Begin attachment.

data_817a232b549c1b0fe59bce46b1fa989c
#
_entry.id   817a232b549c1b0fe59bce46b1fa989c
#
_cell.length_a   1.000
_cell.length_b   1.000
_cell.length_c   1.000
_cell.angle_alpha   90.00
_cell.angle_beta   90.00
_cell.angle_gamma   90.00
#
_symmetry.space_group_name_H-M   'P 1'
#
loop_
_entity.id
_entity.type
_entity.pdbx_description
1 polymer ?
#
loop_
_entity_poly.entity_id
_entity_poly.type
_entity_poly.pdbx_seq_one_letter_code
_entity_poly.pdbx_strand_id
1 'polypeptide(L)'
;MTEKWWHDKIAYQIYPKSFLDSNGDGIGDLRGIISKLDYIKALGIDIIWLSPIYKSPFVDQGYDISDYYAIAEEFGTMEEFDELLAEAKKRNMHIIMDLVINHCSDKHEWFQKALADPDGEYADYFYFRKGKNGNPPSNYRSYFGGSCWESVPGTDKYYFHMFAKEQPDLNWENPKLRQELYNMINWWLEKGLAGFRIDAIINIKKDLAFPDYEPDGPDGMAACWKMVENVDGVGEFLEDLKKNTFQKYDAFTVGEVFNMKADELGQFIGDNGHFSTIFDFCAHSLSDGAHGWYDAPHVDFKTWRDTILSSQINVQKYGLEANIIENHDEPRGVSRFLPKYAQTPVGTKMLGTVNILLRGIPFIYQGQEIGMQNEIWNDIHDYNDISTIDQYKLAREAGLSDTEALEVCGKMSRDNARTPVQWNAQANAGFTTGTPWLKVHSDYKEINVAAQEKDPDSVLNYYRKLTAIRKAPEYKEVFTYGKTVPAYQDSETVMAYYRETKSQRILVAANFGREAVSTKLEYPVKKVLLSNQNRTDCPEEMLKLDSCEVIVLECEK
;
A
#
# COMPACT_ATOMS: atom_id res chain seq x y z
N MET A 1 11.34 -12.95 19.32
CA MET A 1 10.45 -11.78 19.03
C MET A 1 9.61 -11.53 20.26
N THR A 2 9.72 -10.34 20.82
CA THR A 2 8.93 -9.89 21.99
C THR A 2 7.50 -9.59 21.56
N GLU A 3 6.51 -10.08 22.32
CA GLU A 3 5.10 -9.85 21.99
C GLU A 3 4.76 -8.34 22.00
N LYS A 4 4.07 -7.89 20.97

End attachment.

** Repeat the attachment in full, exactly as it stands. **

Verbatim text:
data_817a232b549c1b0fe59bce46b1fa989c
#
_entry.id   817a232b549c1b0fe59bce46b1fa989c
#
_cell.length_a   1.000
_cell.length_b   1.000
_cell.length_c   1.000
_cell.angle_alpha   90.00
_cell.angle_beta   90.00
_cell.angle_gamma   90.00
#
_symmetry.space_group_name_H-M   'P 1'
#
loop_
_entity.id
_entity.type
_entity.pdbx_description
1 polymer ?
#
loop_
_entity_poly.entity_id
_entity_poly.type
_entity_poly.pdbx_seq_one_letter_code
_entity_poly.pdbx_strand_id
1 'polypeptide(L)'
;MTEKWWHDKIAYQIYPKSFLDSNGDGIGDLRGIISKLDYIKALGIDIIWLSPIYKSPFVDQGYDISDYYAIAEEFGTMEEFDELLAEAKKRNMHIIMDLVINHCSDKHEWFQKALADPDGEYADYFYFRKGKNGNPPSNYRSYFGGSCWESVPGTDKYYFHMFAKEQPDLNWENPKLRQELYNMINWWLEKGLAGFRIDAIINIKKDLAFPDYEPDGPDGMAACWKMVENVDGVGEFLEDLKKNTFQKYDAFTVGEVFNMKADELGQFIGDNGHFSTIFDFCAHSLSDGAHGWYDAPHVDFKTWRDTILSSQINVQKYGLEANIIENHDEPRGVSRFLPKYAQTPVGTKMLGTVNILLRGIPFIYQGQEIGMQNEIWNDIHDYNDISTIDQYKLAREAGLSDTEALEVCGKMSRDNARTPVQWNAQANAGFTTGTPWLKVHSDYKEINVAAQEKDPDSVLNYYRKLTAIRKAPEYKEVFTYGKTVPAYQDSETVMAYYRETKSQRILVAANFGREAVSTKLEYPVKKVLLSNQNRTDCPEEMLKLDSCEVIVLECEK
;
A
#
# COMPACT_ATOMS: atom_id res chain seq x y z
N MET A 1 11.34 -12.95 19.32
CA MET A 1 10.45 -11.78 19.03
C MET A 1 9.61 -11.53 20.26
N THR A 2 9.72 -10.34 20.82
CA THR A 2 8.93 -9.89 21.99
C THR A 2 7.50 -9.59 21.56
N GLU A 3 6.51 -10.08 22.32
CA GLU A 3 5.10 -9.85 21.99
C GLU A 3 4.76 -8.34 22.00
N LYS A 4 4.07 -7.89 20.97